On November 2, 2014, I climbed North Dome in the Catskills with Jon, an occasional hiking partner of mine, and his friend Chris.
The trip that this report describes is in the nature of a pilgrimage, and the slaying of a personal bugbear. As far as I know, I'm the first in my family to climb North Dome Mountain since the tragic events of 1940.
Note: I expect to be able to include more pictures soon. My partners did most of the photography on this trip.
I'll let the newspapers describe the piece of family history that North Dome represents.
From the Brooklyn Daily Eagle, 29 November 1940, page 7:
Brother Vamps Join Search for L.I. Hunter Missing 3
Special to the Brooklyn Eagle
Inwood, Nov. 29—Twenty-five members of the Inwood Volunteer Fire Department today joined the search for Wesley Meserole, 28, of 143 Lord Ave., here, who disappeared last Tuesday on a hunting trip in the mountainous countryside near Spruceton. Meserole is a member of long standing of the local fire company.
Headed by Nassau County Police Sgt. Robert O. Kirk of the Woodmere Precinct, brother-in-law of young Meserole, the firemen left here in five automobiles. The missing man's wife is on the verge of collapse at his home, where she and their two children are anxiously awaiting news.
Police Continue Search
Spruceton, N. Y., Nov. 29 (UP)—State police, CCC workers and volunteers continued to search the woods near here today for Wesley Meserole, 28, who disappeared on a hunting trip Tuesday. Meserole, father of two children, left his Inwood, L. I. home Monday. Hunters at a Catskill mountain camp said he had ascended nearby North Dome Mountain. State police were notified when he failed to return that night and a search has been in progress since.
From the Catskill, N.Y. Examiner-Recorder,, January 9, 1941, page 5:
Shells Identified As Fired By Meserole
Shotgun shells found in Mink Hollow, town of Lexington, were positively identified by experts as shells fired by Wesley Meserole, Inwood, L.I. hunter who has been missing since November 26 when he left a Spruceton farmhouse to go hunting.
The search for the hunter is expected to continue whenever weather permits and many county residents, CCC boys and friends from Inwood have participated in the search.
From the Catskill, N.Y. Examiner-Recorder,, April 24, 1941, page 1:
TO SEARCH FOR MISSING HUNTER AGAIN SUNDAY
Volunteers are again requested to join in a search of the Mink Hollow and Broad Street Hollow sections near Westkill in a final effort to locate some clue to the mysterious disappearance of Wesley Meserole, Inwood, L.I. hunter who vanished during a hunting trip on November 26.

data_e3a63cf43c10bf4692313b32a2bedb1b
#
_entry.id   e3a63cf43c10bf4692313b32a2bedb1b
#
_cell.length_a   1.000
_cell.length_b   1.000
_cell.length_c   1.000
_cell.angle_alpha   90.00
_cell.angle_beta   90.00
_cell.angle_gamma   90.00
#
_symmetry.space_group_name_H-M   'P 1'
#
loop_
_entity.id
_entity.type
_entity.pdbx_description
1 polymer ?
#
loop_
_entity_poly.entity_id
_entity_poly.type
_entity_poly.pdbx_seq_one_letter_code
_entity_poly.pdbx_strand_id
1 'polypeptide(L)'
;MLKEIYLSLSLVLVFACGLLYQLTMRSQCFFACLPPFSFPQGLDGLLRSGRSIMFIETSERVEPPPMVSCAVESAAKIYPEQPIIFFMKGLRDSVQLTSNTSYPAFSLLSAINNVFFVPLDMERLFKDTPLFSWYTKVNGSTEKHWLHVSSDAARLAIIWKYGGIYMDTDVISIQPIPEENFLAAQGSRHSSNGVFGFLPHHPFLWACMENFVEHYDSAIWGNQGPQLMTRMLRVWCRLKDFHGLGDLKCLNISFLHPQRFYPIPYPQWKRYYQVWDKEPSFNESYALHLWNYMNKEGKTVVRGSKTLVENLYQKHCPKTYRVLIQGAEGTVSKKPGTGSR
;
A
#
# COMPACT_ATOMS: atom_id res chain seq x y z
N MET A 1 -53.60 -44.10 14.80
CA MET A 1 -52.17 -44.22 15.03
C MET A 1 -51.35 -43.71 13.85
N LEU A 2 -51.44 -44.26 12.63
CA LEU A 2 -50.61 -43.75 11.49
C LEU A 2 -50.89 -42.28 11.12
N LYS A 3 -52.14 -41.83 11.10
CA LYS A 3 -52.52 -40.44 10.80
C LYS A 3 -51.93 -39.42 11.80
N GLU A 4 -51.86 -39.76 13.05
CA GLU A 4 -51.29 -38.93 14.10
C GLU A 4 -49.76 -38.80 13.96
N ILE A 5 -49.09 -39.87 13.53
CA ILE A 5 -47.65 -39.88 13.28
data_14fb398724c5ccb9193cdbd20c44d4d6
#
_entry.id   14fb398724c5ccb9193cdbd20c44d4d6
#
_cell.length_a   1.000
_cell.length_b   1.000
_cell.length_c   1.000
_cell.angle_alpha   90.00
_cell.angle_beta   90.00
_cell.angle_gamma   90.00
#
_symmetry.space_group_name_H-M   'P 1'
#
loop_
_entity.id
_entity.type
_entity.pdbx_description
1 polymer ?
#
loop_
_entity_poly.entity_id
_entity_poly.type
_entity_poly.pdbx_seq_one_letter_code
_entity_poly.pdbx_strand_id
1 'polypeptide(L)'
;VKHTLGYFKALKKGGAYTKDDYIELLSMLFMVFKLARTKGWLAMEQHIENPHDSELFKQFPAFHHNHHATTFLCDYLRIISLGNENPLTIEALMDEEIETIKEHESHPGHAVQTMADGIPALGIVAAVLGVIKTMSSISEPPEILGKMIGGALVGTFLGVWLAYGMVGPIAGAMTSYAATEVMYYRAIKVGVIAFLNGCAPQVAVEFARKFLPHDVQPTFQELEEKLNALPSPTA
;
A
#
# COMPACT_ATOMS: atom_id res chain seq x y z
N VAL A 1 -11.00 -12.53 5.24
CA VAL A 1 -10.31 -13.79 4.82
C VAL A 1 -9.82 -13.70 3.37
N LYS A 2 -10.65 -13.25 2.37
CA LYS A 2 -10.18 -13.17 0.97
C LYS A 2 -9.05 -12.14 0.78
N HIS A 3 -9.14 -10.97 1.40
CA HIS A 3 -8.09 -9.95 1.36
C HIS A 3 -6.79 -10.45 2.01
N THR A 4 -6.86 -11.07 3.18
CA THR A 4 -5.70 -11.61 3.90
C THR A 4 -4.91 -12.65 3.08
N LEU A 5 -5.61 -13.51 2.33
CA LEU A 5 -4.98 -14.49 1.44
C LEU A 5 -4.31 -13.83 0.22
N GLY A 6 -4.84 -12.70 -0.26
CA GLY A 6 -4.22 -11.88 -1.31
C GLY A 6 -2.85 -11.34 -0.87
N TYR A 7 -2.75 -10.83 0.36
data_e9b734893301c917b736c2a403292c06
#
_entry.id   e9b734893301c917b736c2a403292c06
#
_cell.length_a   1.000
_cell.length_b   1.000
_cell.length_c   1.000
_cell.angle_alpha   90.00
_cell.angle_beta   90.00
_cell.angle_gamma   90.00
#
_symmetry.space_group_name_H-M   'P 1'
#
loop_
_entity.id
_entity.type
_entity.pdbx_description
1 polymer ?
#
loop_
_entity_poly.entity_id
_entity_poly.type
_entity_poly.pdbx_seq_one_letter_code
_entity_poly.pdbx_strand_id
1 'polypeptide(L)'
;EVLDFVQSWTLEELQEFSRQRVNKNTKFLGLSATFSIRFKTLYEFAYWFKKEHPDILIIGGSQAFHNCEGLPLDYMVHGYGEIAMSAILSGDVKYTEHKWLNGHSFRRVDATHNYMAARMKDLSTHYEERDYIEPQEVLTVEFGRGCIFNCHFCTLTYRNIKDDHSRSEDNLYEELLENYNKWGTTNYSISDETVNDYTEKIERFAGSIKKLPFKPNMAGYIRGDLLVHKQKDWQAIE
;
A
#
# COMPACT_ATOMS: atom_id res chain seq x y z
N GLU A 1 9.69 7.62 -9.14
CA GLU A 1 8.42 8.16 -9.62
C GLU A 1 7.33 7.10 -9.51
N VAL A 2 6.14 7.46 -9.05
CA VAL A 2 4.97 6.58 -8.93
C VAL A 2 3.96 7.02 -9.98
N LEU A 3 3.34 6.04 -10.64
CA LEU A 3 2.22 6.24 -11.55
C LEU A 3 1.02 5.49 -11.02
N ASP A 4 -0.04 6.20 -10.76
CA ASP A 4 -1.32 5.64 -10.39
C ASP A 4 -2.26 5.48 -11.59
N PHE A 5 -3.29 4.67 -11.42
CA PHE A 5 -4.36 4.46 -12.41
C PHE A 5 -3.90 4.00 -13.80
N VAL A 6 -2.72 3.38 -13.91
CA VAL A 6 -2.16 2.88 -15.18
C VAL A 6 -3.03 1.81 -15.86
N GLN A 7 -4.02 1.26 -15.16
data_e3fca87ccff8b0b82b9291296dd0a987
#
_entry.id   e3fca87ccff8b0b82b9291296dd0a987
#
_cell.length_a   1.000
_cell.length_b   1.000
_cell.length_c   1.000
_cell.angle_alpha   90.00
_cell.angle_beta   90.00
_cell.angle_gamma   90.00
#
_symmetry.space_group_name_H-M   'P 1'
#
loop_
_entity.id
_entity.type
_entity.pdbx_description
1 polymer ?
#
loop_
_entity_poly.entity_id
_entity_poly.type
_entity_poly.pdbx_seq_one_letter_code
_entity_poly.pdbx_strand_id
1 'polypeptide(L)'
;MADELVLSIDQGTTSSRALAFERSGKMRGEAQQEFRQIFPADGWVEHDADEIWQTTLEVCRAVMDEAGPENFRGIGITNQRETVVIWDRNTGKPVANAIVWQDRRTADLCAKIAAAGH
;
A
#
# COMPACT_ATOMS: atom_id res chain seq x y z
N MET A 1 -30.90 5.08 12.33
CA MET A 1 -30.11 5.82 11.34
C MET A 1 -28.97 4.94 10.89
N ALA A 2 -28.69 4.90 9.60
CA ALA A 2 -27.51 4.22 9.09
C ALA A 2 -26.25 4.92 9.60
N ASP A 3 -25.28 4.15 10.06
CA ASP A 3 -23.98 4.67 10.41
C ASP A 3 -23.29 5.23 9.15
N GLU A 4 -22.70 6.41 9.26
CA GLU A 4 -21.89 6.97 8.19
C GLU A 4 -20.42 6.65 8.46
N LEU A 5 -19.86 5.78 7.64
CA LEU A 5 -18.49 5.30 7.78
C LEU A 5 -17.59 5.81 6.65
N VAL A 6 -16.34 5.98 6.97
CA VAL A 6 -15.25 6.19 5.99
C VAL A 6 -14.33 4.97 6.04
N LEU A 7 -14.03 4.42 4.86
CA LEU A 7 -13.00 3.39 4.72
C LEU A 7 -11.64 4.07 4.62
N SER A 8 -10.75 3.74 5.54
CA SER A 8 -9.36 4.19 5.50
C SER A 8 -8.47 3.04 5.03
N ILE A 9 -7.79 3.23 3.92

The search, to be held Sunday, May 4, is sponsored by the Inwood Volunteer Firemen. Cooperation will be offered by county volunteer firemen and others from several sections of the state. State Troopers, game wardens, fire wardens, local police, and residents will also join the hunt. It is hoped that sufficient manpower will be present to comb every inch of the territory in which Meserole had been hunting.
Searchers are requested to report at Westkill Community Hall at 8 a.m., Sunday. Sandwiches and coffee will be served throughout the day.
Since Meserole's disappearance, several attempts have been made to locate the missing man, his gun, or some definite clue which might help in solving the mystery of his disappearance. After January 12, the search was discontinued due to the snow on the mountains.
The only clues found so far have been discharged shotgun shells identified as the same type used by Meserole.
From the Catskill, N.Y. Examiner-Recorder,, May 15, 1941, page 1:
EXPECT 500 MEN TO JOIN SEARCH FOR MESEROLE
The search for Wesley Meserole, missing Inwood, L.I. volunteer fireman, who disappeared while on a hunting trip near Westkill, town of Lexington, on November 26, will be organized this Sunday, The search, a final attempt to solve the mysterious disappearance of the hunter, was originally scheduled for May 4, but was cancelled when the state closed the woods to the public due to the danger of fire.
More than 500 searchers, consisting of volunteer firemen and co-operating residents from Inwood, Meserole's home town, and communities throughout Greene and adjacent counties are expected to join the searching parties.
Charles Stewart, president of the Green County Firemen's Association, is in charge of the arrangements. All searchers will leave the Westkill Community Hall at 8 a.m.
From the Catskill, N.Y. Examiner-Recorder,, May 22, 1941, page 1:
SEARCHERS FAIL TO FIND ANY TRACE OF LOST HUNTER
Although upwards of 400 men gathered at Westkill on Sunday for a final search through the Broad Street Hollow, North Dome, and adjacent areas, no trace of Wesley Meserole, 29, was found.
Meserole, a volunteer fireman from Inwood, L.I., has been missing since he started on a hunting trip last November.
Participating in the search Sunday were volunteer firemen from nearly every company in Greene ounty, as well as representatives from Columbia and Schoharie counties, Inwood, and residents from the nearby communities, headed by men from the Conservation Department, the sheriff's office, State Police, Charles Stewart, president of the Greene County Firemen's Association, and Frank D. Meserole, the missing man's father.
Any number of miscellaneous objects, left by countless hunters in the area, were found, but nothing could be located to indicate the whereabouts of Meserole.
Many persons apparently are convinced that Meserole was accidentally shot and killed by another hunter, and that the body and all equipment which he carried, have been hidden in the rocks or buried. The mystery may remain unsolved forever. Providing Meserole was killed by another hunter, hope has been expressed that a guilty conscience may cause the killer to reveal the whereabouts of the body in due time, either by personal confession or by an unsigned message to the authorities.
From the Catskill, N.Y. Examiner-Recorder,, May 29, 1941, page 1:
$1,000 REWARD OFFERED FOR BODY OF W. MESEROLE
Determined to solve the mysterious disappearance of his son, Wesley Meserole, Frank Meserole now offers $1,000 reward to any person or persons locating the missing Inwood, L.I. hunter, dead or alive.
Meserole disappeared on November 26, 1940, while hunting rabbits in the town of Lexington, south of the Westkill and Spruceton road, presumably in the Broad Street Hollow area.